R.I.P., MARTIN AND MAHALIA
Uploaded on Dec 24, 2009
1963 ARC Identifier 49737 / Local Identifier 306.3394. Scenes from Civil Rights March in Washington, D.C., August 1963. People walking up sidewalk; gathering on Mall, standing, singing. Lincoln Memorial, Washington Monument, crowd gathered on the Mall. People marching with signs, many men wearing UAW hats. People at speakers podium, men with guitars. Crowds outside of the White House, sign: The Catholic University of America. Band, people marching down street. Many signs, including All D.C. wants to vote! Home Rule for DC; Alpha Phi Alpha; and Woodstock Catholic Seminary for Equal Rights. Lincoln Memorial with crowds gathered around reflecting pool. People singing and clapping at speakers platform. Signs, people clapping. Man speaking, woman playing guitar and singing at podium. More speakers and shots of the crowd. A chorus, NAACP men in crowd. Close-ups of people in crowd with bowed heads. Shots taken from above of White House. More speakers, including Rev. Martin Luther King, Jr. Women at podium singing We Shall Overcome. Crowd swaying, singing, holding hands. U.S. Information Agency. (1982 – 10/01/1999) Made possible by a donation from Public.Resource.Org.
IF YOU DON’T LIKE THE GOVERNMENT YOU HAVE:
DC IS DEAF – SHOUT!
By SUZANNE GAMBOA Associated Press
“Just as they were announcing plans for the 50th anniversary of the March on Washington, black and civil rights leaders learned the Supreme Court had kicked back to a lower court a case challenging the use of race in college admissions.
That and other key cases before the Supreme Court connected to race and civil rights, the leaders said Monday, is why the five days of events marking the historic march this August will not simply be a commemoration.
“It is the intent of those that come together to make it clear that this is not just a nostalgia visit, that this is not a commemoration but a continuation and a call to action,” said the Rev. Al Sharpton, who head the National Action Network. “We are in a climate that is threatening too much of what was achieved 50 years ago.”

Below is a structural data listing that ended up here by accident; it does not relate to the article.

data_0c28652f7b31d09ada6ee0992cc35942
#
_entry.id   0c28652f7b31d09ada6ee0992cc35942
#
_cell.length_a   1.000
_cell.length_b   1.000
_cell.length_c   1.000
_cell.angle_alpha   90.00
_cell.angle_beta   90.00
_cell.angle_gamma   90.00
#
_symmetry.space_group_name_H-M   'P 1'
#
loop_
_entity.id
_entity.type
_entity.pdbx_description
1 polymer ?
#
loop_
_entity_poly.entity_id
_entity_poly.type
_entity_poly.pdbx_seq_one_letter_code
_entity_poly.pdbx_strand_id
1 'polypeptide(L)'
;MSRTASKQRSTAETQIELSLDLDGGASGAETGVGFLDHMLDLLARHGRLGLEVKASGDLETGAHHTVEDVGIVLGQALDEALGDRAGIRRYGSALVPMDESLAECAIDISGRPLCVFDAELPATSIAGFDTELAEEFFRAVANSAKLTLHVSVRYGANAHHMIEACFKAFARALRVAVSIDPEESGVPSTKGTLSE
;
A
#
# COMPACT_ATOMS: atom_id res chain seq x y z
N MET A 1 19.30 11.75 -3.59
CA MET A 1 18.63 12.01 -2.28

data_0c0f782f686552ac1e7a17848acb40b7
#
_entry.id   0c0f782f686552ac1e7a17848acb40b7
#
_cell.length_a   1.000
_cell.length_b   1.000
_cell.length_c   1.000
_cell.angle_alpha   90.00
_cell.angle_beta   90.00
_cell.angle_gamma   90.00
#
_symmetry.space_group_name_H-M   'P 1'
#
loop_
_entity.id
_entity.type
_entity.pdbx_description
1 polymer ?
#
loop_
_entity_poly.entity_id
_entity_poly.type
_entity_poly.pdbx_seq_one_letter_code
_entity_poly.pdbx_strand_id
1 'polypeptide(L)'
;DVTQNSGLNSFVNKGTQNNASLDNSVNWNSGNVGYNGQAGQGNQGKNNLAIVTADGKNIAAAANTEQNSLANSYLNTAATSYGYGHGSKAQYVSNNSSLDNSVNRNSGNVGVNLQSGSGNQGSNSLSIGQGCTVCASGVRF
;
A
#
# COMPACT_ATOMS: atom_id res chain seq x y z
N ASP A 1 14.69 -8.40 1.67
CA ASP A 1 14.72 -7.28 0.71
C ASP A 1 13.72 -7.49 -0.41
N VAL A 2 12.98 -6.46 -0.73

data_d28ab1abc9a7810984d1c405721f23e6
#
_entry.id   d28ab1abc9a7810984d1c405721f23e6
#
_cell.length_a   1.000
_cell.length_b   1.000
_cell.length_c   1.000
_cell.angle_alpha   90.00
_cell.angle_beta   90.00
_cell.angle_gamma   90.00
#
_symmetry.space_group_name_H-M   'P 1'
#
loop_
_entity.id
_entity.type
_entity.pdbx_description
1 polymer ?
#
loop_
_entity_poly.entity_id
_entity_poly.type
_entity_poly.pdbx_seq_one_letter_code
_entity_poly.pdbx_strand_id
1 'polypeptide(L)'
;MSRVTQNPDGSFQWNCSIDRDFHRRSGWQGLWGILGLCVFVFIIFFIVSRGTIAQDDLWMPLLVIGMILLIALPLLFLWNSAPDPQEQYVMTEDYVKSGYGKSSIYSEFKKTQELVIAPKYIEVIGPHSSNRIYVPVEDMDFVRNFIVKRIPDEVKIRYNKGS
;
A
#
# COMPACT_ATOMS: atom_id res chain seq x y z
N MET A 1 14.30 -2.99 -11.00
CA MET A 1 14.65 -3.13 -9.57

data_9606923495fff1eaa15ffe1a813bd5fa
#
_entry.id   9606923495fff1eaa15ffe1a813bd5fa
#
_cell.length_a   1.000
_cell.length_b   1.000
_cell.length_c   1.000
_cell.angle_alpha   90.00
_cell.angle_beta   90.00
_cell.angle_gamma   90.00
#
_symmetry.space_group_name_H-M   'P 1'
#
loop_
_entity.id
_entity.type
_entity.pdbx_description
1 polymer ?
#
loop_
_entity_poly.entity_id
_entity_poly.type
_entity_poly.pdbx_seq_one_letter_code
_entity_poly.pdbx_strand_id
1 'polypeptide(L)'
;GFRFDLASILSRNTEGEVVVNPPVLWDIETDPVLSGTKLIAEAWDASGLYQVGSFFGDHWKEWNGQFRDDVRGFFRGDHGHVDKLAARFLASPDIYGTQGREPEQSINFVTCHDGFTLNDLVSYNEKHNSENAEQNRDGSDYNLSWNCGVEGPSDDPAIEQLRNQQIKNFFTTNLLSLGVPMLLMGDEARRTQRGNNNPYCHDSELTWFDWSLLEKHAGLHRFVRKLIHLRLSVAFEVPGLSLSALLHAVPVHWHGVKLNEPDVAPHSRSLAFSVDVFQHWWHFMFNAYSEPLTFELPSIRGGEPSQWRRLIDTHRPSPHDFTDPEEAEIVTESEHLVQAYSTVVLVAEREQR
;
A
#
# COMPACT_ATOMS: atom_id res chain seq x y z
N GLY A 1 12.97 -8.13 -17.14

“I Don’t Feel No-Ways Tired”
The municipality of Washington, D.C., celebrates April 16 as Emancipation Day. On that day in 1862, PresidentAbraham Lincoln signed the Compensated Emancipation Act for the release of certain persons held to service or labor in the District of Columbia. The Act freed about 3,100 enslaved persons in the District of Columbia nine months before President Lincoln issued his famous Emancipation Proclamation. The District of Columbia Compensated Emancipation Act represents the only example of compensation by the federal government to former owners of emancipated slaves.
MORE ACTION NEEDED: No Labels Co-Founder Dave Walker says that No Budget, No Pay is a step in the right direction but having a five-day workweek in Washington can bring even more accountability and solutions back to the capital. “According to the House calendar, it only plans to be in session during 2013 for 49.5 percent of weekdays … It’s outrageous that at a time when our nation’s finances are in such disarray, and the clock is ticking on our potential debt bomb, our elected officials are taking ‘spring breaks’ and a week off for every federal holiday instead of focusing full time on the task at hand,” he writes: David Walker forPOLITICO: No budget, no pay – no deal, no break
4:15 pm NBC NEWS REPORTS THAT THE US HOUSE WILL NOT VOTE TONIGHT. THIS MEANS THAT THE US WILL GO OVER THE FISCAL CLIFF.
Uploaded by usmarineband on Dec 8, 2011
“The President’s Own” United States Marine Band recorded John Philip Sousa‘s march “Semper Fidelis” on March, 3, 2009, in the John Philip Sousa Band Hall at Marine Barracks Annex in Washington, D.C. This video was recorded for the National Museum of the Marine Corps gallery titled “A Global Expeditionary Force 1866-1916,” where visitors will find an interactive Marine Band exhibit.